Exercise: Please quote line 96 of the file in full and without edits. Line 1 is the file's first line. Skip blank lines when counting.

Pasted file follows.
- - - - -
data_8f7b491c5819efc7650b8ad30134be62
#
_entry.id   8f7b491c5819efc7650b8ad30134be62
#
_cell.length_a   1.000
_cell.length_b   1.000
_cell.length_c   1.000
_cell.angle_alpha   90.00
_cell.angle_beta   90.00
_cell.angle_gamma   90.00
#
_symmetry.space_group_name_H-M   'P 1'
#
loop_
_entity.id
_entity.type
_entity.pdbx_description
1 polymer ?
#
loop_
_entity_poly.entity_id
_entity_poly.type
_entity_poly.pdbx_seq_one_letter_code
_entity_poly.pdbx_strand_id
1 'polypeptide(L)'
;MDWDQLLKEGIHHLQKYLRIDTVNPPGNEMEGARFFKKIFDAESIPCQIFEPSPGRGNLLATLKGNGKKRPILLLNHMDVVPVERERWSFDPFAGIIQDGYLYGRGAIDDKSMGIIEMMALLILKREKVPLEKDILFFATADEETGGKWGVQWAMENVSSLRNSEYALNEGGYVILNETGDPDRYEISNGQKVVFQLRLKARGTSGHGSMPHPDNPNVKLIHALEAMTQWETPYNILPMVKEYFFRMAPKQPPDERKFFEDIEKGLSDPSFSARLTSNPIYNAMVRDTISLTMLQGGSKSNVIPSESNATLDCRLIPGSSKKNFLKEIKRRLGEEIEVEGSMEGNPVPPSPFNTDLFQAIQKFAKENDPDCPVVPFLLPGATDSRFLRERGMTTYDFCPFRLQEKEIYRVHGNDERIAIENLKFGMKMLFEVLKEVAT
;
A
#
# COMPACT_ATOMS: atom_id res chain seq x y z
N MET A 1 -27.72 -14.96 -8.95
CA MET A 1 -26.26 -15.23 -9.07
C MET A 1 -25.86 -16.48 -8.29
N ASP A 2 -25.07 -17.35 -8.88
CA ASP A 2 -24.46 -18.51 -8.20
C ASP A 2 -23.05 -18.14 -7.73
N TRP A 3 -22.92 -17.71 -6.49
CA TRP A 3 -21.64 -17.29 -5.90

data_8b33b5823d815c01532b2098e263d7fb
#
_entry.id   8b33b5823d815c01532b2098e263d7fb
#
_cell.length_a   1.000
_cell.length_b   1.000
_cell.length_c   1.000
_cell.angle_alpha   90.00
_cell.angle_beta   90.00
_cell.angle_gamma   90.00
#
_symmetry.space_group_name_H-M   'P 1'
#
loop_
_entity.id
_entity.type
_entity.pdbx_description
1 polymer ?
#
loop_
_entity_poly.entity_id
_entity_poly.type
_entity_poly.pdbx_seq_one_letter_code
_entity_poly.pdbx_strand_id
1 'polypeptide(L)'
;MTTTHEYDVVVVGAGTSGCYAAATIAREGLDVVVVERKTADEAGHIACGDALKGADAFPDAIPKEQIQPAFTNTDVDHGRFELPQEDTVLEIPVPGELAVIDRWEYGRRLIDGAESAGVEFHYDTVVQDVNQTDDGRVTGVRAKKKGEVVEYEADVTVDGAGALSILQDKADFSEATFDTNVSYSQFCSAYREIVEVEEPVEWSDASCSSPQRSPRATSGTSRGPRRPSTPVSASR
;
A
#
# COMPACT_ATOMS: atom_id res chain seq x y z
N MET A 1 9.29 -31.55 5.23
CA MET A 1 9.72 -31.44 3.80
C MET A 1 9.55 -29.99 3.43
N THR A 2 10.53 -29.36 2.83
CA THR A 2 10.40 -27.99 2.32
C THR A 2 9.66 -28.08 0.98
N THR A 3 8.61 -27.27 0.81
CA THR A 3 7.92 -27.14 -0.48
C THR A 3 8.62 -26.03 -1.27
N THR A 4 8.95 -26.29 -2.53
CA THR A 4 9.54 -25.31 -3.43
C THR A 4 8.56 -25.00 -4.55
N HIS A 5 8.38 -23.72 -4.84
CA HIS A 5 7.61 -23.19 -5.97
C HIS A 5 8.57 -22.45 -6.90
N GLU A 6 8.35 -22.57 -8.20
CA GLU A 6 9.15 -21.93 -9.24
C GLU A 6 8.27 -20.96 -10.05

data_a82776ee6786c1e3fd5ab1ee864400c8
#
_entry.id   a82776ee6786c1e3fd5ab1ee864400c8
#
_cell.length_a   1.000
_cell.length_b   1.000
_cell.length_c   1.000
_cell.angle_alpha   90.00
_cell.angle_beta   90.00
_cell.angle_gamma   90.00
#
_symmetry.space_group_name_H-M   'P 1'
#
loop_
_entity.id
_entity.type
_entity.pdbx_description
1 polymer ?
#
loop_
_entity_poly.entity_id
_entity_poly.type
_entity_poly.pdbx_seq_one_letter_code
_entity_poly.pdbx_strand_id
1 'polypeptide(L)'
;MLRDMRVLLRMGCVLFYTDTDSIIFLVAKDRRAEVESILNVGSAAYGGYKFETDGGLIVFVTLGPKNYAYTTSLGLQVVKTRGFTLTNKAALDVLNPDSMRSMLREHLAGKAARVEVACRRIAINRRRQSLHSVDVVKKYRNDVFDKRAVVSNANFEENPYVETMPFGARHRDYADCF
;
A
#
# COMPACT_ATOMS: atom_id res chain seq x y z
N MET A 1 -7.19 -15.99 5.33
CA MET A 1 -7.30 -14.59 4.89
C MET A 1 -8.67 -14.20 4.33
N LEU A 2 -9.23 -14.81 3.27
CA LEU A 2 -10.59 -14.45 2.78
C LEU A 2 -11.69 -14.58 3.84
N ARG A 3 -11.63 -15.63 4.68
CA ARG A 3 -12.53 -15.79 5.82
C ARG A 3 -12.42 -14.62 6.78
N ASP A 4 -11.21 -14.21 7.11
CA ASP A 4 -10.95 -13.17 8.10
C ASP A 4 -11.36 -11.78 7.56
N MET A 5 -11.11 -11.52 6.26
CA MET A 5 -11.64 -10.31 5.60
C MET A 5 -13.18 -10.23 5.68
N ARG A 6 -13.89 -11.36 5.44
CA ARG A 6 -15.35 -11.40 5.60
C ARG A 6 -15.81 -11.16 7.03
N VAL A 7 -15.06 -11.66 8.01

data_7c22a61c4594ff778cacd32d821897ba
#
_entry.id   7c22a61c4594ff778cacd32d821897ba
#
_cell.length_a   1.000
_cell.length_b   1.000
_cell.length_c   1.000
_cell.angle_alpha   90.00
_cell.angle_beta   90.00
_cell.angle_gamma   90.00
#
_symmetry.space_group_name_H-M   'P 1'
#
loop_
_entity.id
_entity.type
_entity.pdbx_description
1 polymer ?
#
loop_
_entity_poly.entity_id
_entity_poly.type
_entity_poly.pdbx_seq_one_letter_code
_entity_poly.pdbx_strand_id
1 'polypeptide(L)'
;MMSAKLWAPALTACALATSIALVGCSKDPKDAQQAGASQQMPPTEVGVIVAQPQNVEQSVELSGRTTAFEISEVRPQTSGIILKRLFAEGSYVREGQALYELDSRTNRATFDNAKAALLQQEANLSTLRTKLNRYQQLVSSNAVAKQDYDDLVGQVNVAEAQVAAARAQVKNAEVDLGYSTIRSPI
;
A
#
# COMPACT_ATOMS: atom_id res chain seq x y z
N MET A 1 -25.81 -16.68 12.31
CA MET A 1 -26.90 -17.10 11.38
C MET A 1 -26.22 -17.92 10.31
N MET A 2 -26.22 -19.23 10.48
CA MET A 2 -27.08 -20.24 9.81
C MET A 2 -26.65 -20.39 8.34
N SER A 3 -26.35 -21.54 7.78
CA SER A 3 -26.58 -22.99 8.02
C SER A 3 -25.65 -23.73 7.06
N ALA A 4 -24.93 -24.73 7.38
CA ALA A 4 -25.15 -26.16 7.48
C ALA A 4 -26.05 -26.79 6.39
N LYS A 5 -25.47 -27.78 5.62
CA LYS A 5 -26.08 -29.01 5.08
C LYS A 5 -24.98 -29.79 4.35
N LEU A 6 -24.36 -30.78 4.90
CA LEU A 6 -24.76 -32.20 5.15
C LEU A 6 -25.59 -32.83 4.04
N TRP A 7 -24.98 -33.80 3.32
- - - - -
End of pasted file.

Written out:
_cell.angle_gamma   90.00